At least three avalanches occur in Utah in 24 hours; Powder Mountain worker injured

Posted at 5:15 PM, Jan 19, 2016
and last updated 2016-01-20 08:44:08-05

OGDEN, Utah -- Two separate avalanches swept away a skier, a snowboarder and a ski patrol worker along the Wasatch Range Tuesday.

The first and more dangerous of the slides occurred at Powder Mountain Resort around 9:30 a.m. when a member of the avalanche reduction team was suddenly caught off guard by a slide from above.

"They were opening it up and they were doing cutting," explained Lt. Brandon Toll, Search and Rescue Commander for the Weber County Sheriff's Department.

Toll said Brian Pollick, a member of the Powder Mountain avalanche reduction team was testing parts of James Peak by skiing back and forth over the side of the mountain. The snow gave way, sending Pollick 1,800 feet, or six football fields down the side of the mountain.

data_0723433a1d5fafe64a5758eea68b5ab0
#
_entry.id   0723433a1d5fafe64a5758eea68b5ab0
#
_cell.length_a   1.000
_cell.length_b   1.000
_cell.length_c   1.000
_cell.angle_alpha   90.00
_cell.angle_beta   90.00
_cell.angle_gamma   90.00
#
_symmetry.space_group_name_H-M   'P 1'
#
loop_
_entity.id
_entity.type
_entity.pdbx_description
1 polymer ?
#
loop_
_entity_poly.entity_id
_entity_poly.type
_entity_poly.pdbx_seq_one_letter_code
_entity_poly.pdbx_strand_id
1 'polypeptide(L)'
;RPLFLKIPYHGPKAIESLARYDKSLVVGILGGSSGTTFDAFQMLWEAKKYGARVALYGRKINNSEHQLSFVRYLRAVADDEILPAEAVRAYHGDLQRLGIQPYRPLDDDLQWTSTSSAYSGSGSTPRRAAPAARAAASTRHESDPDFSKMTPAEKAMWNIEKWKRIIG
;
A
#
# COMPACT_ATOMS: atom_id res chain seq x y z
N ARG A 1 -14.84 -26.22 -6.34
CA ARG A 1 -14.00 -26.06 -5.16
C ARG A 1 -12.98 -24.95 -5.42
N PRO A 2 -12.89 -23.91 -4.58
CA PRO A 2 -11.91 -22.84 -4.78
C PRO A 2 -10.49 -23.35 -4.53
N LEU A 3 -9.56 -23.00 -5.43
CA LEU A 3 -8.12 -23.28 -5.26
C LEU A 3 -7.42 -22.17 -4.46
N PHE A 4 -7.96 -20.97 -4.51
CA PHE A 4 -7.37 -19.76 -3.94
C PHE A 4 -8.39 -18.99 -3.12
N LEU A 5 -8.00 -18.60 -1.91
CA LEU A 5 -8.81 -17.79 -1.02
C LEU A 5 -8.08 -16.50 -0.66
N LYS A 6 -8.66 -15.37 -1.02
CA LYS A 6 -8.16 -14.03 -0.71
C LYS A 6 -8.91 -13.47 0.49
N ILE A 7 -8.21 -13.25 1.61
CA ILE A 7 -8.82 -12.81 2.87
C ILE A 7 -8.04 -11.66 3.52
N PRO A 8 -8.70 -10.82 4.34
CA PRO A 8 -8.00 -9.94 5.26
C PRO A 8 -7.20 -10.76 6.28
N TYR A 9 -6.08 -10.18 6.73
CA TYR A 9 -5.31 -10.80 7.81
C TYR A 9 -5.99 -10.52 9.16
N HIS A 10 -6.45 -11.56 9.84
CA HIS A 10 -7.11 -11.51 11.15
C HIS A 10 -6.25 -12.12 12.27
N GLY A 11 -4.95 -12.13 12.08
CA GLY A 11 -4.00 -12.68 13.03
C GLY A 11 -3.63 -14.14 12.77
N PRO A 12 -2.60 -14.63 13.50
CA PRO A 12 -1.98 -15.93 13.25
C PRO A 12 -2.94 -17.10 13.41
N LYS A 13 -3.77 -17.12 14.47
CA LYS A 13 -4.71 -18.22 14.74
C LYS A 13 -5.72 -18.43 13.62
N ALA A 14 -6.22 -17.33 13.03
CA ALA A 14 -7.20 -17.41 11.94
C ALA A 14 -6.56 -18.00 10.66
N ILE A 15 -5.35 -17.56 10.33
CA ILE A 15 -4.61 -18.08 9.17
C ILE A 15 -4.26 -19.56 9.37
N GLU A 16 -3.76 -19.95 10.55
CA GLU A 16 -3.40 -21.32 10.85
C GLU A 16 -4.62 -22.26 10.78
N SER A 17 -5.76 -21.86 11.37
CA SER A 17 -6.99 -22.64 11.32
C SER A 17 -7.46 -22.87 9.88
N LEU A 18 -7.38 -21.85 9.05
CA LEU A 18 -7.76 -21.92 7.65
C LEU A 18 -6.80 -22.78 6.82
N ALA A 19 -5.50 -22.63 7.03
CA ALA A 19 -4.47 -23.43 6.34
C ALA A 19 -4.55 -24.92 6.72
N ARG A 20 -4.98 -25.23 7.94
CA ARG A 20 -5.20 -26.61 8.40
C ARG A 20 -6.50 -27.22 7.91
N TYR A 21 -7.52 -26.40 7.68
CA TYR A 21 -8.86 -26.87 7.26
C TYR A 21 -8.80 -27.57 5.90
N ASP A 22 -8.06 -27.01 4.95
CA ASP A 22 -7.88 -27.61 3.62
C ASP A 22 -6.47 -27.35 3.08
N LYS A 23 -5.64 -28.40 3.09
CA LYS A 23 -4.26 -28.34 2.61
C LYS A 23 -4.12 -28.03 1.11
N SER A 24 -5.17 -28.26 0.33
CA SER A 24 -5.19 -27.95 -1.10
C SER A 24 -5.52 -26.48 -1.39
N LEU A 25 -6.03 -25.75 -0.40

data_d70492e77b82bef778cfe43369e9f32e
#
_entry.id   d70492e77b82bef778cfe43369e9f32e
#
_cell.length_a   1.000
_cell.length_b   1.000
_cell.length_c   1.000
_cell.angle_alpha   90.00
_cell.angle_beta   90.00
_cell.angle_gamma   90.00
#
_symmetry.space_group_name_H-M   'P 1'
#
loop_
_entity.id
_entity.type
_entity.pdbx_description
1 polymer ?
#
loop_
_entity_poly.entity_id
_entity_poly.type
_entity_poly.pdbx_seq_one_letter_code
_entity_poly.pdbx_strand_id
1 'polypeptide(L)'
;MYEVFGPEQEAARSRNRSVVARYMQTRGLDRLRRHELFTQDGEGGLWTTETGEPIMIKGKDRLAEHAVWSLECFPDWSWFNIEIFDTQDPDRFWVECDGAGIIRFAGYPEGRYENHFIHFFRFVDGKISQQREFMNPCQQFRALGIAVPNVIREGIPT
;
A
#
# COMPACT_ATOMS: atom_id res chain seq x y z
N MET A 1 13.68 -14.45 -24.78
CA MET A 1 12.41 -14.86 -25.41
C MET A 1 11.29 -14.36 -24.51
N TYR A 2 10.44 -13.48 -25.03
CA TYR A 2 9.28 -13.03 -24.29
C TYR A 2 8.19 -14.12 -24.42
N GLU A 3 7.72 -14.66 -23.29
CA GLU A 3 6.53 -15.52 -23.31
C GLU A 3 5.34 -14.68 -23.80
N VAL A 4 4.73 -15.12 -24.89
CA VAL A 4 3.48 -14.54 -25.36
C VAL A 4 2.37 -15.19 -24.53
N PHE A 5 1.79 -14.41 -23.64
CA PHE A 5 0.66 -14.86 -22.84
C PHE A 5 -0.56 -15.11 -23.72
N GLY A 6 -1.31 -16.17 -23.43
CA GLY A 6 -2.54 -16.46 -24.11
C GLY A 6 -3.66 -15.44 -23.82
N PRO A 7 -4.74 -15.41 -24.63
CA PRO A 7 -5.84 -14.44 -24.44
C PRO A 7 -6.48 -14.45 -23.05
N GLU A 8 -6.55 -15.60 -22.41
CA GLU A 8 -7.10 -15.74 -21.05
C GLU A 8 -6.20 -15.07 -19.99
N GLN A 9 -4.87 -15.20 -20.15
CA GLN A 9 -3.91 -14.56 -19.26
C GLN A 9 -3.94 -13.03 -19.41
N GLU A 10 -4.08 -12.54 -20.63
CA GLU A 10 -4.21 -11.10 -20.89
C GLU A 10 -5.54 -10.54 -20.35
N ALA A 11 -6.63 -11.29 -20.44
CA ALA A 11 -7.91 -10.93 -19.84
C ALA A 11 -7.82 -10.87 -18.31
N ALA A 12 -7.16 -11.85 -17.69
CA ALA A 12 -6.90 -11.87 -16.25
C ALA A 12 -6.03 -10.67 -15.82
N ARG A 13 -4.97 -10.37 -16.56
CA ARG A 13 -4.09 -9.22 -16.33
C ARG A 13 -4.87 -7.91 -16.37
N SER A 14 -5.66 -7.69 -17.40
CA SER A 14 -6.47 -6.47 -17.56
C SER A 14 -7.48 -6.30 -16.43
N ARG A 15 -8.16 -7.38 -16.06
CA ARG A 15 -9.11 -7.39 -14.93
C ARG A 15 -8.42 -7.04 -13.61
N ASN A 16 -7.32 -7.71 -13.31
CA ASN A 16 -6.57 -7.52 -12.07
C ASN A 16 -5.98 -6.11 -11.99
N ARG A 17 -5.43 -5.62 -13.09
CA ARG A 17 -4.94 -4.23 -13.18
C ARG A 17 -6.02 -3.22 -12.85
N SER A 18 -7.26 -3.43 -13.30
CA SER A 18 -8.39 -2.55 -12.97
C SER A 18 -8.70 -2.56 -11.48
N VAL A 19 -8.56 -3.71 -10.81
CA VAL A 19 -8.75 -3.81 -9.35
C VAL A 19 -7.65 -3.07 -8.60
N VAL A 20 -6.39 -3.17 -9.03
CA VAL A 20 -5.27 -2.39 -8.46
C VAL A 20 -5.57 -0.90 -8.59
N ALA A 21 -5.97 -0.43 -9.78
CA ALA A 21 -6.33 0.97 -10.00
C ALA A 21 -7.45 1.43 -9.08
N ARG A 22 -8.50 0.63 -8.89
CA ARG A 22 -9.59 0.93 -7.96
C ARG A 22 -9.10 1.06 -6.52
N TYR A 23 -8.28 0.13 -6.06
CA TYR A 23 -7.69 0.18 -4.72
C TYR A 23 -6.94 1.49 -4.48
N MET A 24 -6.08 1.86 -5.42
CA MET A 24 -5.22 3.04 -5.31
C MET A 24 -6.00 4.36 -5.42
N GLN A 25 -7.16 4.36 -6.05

"He [Pollick] said he knew he was fully buried," Toll said. "He said he could not move his arms, legs, anything. It felt like he was just cemented. He said he tried to start slowing his breathing down, then he went unconscious."

Using an avalanche rescue beacon, a coworker found Pollick ​under three feet of snow, face down and unconscious.

A call to LifeFlight brought Pollick to McKay Dee Hospital in Ogden. Pollick was released Tuesday afternoon after suffering minor injuries.

Elsewhere in Utah, two slides at the Park City Ridge Line were triggered by backcountry recreators.

Officials at the Utah Avalanche Center said the first one was initiated by a skier and a snowboarder who both got momentarily caught in the slide. However, neither one received injuries.

Avalanche Center Officials say the three slides in one day is no coincidence. They say the snow base at the moment is light and fluffy, with a heavier, more dense snow pack on top.

They say that heavy top layer can slide easily when there's a soft base underneath.  With more storms moving in during the middle of the week, they caution backcountry goers to be careful, because conditions will only get worse.​

For snowpack and avalanche conditions, visit